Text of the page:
What causes some people to have loads of confidence, while others are overcome with insecurity? It’s a question that psychologists and philosophers have tried to answer for more than 100 years. As it turns out, it all depends on what you believe to be important in life. A new study uncovered that people who believe they possess great traits are the individuals with the most self-esteem.
In 1890, the “father” of psychology William James wrote a popular theory about self-worth that argued that self esteem is the result of the balance between one’s actual successes and what he hopes to achieve. James argued Self Esteem = Success/Pretensions. One famous quote attributed to James is, “”The art of being wise is knowing what to overlook.” He believed people had various selves to focus on (for example perhaps you are a writer, or a business person) and the parts of you that are the most tied to your definition of your personal self become the most important. He argued, “All other selves thereupon become unreal, but the fortunes of this self are real. Its failures are real failures, its triumphs real triumphs, carrying shame and gladness with them. ” Researchers conducted a study to determine whether this century-old theory had any validity in today’s world.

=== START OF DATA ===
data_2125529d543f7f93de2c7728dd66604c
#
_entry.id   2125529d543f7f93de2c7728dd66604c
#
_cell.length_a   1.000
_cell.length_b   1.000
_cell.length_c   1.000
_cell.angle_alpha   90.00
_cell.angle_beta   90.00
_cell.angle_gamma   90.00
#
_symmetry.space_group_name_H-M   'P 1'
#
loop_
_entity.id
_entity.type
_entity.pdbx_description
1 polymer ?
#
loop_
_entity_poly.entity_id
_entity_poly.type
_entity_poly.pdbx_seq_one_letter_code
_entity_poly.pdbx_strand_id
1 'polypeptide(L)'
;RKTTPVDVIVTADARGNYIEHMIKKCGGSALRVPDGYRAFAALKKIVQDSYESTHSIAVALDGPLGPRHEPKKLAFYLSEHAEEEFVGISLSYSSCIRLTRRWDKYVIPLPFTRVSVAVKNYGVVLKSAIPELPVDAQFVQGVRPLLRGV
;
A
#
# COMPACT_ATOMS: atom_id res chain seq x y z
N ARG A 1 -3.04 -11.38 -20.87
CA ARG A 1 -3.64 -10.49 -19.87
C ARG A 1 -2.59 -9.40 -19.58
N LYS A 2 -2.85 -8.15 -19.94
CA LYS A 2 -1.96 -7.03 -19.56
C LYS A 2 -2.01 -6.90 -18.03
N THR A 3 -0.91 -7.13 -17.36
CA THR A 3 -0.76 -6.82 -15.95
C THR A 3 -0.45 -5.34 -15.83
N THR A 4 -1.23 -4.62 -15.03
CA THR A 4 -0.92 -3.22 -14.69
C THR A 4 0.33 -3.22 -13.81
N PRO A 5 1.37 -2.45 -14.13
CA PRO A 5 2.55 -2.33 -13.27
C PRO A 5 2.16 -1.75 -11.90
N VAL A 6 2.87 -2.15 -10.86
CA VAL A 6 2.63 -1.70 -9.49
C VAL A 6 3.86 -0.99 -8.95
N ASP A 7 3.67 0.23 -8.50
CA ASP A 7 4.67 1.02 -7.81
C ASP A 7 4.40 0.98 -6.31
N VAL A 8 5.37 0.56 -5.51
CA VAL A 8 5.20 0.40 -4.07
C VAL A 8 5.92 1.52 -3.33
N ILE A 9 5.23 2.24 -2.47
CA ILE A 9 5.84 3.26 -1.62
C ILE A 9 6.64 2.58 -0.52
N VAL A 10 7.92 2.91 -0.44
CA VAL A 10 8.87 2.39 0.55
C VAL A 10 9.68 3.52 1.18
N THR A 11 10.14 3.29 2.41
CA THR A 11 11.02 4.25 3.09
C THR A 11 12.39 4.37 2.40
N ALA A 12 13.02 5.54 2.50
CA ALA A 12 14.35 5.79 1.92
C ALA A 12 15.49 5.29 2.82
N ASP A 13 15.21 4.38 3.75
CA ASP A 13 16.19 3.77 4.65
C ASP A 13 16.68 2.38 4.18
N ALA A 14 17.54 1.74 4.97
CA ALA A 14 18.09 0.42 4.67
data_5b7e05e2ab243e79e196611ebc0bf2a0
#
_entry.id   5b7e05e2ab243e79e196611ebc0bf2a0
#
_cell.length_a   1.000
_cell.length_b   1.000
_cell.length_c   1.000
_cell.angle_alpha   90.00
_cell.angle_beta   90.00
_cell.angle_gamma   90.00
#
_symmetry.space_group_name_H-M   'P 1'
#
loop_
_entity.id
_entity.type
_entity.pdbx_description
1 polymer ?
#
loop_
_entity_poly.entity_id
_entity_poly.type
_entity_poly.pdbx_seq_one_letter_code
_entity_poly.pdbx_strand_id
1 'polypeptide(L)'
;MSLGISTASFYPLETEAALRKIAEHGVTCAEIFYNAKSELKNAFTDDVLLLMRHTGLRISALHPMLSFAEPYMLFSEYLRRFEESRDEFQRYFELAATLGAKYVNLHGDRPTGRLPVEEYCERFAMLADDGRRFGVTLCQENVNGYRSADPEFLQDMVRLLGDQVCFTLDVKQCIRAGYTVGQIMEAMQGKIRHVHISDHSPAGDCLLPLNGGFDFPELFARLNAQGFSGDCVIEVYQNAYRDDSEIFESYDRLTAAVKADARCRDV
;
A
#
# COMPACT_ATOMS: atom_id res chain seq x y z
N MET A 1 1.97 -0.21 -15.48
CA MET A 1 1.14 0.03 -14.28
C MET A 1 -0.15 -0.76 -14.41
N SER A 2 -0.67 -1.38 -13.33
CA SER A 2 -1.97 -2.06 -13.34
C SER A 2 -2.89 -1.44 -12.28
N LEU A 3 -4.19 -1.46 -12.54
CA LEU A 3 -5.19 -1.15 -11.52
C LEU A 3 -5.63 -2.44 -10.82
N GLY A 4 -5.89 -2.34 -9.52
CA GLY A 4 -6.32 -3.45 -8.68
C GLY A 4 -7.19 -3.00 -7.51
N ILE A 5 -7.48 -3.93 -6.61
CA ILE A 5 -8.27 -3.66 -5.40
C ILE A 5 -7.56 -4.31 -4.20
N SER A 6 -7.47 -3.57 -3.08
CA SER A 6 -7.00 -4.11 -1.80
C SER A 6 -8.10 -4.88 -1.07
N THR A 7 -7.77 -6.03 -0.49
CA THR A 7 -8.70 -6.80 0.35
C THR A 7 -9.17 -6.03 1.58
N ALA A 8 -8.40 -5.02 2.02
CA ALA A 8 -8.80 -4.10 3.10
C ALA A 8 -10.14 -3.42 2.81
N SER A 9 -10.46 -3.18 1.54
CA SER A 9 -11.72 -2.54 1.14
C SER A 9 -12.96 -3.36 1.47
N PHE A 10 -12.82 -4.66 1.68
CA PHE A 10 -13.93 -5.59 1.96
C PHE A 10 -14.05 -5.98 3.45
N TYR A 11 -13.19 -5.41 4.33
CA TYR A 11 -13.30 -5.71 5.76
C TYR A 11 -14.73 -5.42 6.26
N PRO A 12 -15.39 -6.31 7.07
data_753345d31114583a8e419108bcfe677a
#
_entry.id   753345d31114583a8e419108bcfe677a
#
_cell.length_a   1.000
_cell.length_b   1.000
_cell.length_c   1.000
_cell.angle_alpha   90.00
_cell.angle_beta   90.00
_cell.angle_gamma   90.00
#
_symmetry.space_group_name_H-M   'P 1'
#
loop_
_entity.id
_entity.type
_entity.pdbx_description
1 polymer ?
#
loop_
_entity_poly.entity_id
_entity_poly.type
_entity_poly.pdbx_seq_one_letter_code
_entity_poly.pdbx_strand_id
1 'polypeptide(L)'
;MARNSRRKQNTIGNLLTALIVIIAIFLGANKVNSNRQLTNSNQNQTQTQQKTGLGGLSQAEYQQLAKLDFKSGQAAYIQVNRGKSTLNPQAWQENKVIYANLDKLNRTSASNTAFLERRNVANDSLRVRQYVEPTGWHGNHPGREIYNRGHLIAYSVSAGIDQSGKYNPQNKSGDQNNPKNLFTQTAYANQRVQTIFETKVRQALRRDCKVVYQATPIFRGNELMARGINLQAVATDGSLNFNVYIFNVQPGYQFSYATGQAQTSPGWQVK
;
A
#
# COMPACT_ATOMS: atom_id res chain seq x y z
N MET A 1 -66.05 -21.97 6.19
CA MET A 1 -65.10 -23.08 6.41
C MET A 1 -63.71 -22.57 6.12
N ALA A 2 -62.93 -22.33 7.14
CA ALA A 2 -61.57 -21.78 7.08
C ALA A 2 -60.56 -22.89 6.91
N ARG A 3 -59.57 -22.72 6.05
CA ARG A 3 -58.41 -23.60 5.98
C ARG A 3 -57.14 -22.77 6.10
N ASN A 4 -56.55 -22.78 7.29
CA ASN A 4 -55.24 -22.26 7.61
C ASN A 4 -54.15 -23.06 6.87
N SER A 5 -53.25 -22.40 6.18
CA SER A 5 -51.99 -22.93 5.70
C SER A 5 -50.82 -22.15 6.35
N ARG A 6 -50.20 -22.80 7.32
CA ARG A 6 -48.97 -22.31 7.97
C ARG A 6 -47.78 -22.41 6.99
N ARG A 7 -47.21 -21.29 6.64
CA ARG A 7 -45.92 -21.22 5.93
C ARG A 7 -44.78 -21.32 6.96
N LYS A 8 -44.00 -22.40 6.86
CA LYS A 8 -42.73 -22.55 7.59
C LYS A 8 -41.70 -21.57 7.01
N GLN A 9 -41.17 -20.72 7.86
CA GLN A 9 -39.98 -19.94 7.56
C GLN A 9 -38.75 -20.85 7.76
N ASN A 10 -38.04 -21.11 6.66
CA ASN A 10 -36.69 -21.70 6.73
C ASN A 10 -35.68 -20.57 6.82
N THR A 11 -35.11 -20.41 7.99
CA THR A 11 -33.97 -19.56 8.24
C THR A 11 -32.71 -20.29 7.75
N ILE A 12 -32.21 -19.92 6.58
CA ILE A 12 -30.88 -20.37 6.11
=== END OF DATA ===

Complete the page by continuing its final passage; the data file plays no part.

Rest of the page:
It looks like James was on to something. Unsurprisingly, the people with the highest self-esteem had rated themselves well in the areas they thought were most important. The opposite was true, too: people with no self confidence considered themselves weak in the attributes that were most important to them. Those who rated themselves as physically attractive show some of the highest levels of self-esteem. On the other hand, the trait people are most likely to forgive themselves for is a lack of athleticism. Even for people who wished they were better at sports, this attribute had little impact on their overall self-esteem.
The lesson, focus on the parts of your “self” that give you joy, success, and validation.